Future Landscapes

Precision Irrigation Can Mitigate the Risk of Contaminant Loss from a Changing Climate

Sources and Flows research used precision irrigation technologies, timed and matched to soil type at a location in Central Otago, to show that the loss of nitrogen and phosphorus in drainage was reduced by 70% to 80% compared to standard irrigation practice

One risk of climate change is the possibility of a greater intensity, duration and frequency of dry spells and droughts across New Zealand. If poorly matched to soils, irrigating agricultural land to mitigate drought could increase soil drainage and therefore leaching of agricultural contaminants (such as nitrogen, phosphorus, sediment and faecal microbes) from land into waterways.

Sources and Flows researchers in the Our Land and Water National Science Challenge looked to see if the severity and risk of drought has changed, and if that information could be used to decease soil drainage. They then looked at precisely matching irrigation to soil and soil moisture characteristics to prevent leaching of nitrogen and phosphorus.

Data from 6 sites representing contrasting regions were examined. A severity index combined intensity and duration to provide a quantitative assessment of the impact of drought on regional hydrological processes. The severity and frequency of droughts varied across the country. Perhaps surprisingly, the 3 North Island sites experienced longer and more severe droughts than the 3 South Island sites.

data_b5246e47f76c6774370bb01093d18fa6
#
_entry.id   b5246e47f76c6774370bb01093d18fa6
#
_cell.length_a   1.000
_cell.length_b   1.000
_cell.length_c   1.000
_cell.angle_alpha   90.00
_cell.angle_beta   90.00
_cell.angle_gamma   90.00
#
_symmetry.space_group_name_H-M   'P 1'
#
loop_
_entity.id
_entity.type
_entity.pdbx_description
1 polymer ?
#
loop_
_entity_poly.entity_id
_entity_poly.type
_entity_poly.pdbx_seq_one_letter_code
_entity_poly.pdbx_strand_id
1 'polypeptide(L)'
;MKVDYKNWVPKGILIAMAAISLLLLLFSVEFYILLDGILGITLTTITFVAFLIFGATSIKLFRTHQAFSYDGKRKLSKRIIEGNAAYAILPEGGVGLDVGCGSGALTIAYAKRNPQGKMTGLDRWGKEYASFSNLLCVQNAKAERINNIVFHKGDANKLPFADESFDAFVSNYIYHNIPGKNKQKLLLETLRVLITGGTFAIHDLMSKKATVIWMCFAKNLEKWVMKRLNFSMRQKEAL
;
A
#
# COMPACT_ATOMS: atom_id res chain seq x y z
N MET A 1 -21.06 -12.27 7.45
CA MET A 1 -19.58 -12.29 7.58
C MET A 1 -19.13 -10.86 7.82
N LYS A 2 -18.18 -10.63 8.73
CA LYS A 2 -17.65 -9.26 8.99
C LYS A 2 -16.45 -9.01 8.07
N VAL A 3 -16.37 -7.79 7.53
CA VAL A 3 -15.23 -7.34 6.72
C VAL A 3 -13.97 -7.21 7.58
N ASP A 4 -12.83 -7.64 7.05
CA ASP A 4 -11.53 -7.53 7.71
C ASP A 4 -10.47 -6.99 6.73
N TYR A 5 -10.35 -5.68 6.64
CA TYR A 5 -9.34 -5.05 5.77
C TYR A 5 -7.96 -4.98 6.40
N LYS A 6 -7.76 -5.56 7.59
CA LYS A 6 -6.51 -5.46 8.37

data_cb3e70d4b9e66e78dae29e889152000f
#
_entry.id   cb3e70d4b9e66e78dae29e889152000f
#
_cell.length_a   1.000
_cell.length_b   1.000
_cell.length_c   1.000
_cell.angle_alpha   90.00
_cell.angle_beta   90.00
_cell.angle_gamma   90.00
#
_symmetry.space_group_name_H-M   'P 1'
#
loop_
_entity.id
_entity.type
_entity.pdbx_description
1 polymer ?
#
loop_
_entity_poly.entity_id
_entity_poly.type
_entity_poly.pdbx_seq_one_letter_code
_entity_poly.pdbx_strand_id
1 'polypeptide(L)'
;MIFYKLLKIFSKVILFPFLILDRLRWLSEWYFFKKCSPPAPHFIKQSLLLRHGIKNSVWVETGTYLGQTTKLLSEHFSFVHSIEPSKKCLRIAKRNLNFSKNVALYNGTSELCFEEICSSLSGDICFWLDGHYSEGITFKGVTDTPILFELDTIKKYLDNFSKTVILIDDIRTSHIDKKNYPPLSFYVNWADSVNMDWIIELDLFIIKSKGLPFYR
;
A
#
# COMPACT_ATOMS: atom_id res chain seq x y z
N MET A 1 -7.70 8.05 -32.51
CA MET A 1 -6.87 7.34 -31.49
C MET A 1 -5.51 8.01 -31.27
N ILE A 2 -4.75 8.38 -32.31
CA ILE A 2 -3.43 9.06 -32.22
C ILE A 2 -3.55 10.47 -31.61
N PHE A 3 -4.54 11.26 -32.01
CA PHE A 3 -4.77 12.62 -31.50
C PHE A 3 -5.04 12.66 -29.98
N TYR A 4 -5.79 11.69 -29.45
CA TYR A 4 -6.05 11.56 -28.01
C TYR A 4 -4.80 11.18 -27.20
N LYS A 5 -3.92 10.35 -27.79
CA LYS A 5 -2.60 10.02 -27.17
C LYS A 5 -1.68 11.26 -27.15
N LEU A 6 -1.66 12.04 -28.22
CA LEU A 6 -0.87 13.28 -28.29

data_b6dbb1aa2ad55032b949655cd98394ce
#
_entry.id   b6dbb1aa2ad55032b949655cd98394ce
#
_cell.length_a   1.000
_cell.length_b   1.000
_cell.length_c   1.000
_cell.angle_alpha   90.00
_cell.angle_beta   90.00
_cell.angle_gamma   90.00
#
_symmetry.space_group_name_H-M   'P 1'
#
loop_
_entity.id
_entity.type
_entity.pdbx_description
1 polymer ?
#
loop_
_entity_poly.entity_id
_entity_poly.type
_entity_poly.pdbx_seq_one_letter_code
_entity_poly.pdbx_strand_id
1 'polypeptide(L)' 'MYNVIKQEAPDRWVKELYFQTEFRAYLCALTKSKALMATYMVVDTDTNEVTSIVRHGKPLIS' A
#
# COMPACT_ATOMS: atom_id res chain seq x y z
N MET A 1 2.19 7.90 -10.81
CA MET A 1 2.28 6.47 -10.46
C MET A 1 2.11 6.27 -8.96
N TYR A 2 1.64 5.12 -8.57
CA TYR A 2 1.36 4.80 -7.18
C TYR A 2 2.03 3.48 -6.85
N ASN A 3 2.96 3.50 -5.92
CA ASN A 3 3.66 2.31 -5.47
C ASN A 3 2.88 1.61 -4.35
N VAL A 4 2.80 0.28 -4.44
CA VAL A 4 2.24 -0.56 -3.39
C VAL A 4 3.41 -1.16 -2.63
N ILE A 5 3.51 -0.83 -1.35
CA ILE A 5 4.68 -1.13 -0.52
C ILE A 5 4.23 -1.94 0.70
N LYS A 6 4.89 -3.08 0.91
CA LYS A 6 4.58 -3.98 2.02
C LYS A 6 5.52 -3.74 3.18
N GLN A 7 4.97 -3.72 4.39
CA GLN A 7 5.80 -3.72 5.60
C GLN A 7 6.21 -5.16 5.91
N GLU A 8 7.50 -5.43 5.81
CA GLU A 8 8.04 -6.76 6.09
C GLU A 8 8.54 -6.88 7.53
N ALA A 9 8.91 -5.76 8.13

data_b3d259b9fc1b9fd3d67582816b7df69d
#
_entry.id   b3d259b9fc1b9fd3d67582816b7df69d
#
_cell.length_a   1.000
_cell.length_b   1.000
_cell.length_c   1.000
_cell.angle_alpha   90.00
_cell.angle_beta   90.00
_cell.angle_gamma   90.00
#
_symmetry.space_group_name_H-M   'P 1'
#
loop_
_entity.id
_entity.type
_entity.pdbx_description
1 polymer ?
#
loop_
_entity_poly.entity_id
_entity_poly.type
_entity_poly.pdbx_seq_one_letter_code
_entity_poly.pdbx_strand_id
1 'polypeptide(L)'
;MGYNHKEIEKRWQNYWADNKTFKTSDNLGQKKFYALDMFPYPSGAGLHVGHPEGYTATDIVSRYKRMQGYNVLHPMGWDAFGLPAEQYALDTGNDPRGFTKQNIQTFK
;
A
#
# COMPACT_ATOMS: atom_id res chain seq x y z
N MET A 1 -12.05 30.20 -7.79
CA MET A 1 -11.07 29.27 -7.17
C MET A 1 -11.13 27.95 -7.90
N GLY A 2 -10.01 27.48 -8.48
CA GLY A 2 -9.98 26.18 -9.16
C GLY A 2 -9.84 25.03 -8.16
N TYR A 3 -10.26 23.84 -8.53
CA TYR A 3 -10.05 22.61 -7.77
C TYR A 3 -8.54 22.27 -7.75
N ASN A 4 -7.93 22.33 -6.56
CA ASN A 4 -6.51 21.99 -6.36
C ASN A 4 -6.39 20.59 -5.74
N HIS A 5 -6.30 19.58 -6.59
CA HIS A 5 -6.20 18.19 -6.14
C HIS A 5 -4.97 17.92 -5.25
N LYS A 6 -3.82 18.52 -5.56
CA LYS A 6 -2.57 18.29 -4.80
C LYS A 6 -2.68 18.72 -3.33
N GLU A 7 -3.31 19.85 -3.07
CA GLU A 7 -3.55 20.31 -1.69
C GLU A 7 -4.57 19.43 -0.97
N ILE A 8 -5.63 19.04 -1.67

In Invercargill, a drought with a duration of 10 months and a severity index of 8 (10 being the highest impact) occurred once in every 10 years, whereas a drought of the same duration and severity occurred once in 6 years at Winchmore, once in 8 years at Nelson, once in 7 years at Wallaceville, once in 5 years at Napier, and once in 6 years at Kaitaia.

Perhaps surprisingly, the 3 North Island sites experienced longer and more severe droughts than the 3 South Island sites

Modelling of soil drainage at these sites indicated 35% to 80% more drainage peaks than described by parameters based on detailed physical description of soil. This suggests better monitoring of soil moisture and scheduling of irrigation is required.

The final stage of research used precision irrigation technologies, timed and matched to soil type at a location in Central Otago, to show that the loss of nitrogen and phosphorus in drainage was reduced by 70% to 80% compared to standard irrigation practice.

Because of this research, the Northland Regional Council is refining drought intensity, duration and frequency curves for Northland. These curves will be used to guide regional irrigation schemes and the allocation of water in the region.

For more information about this and related research, see:

Ask a Question, Leave some Feedback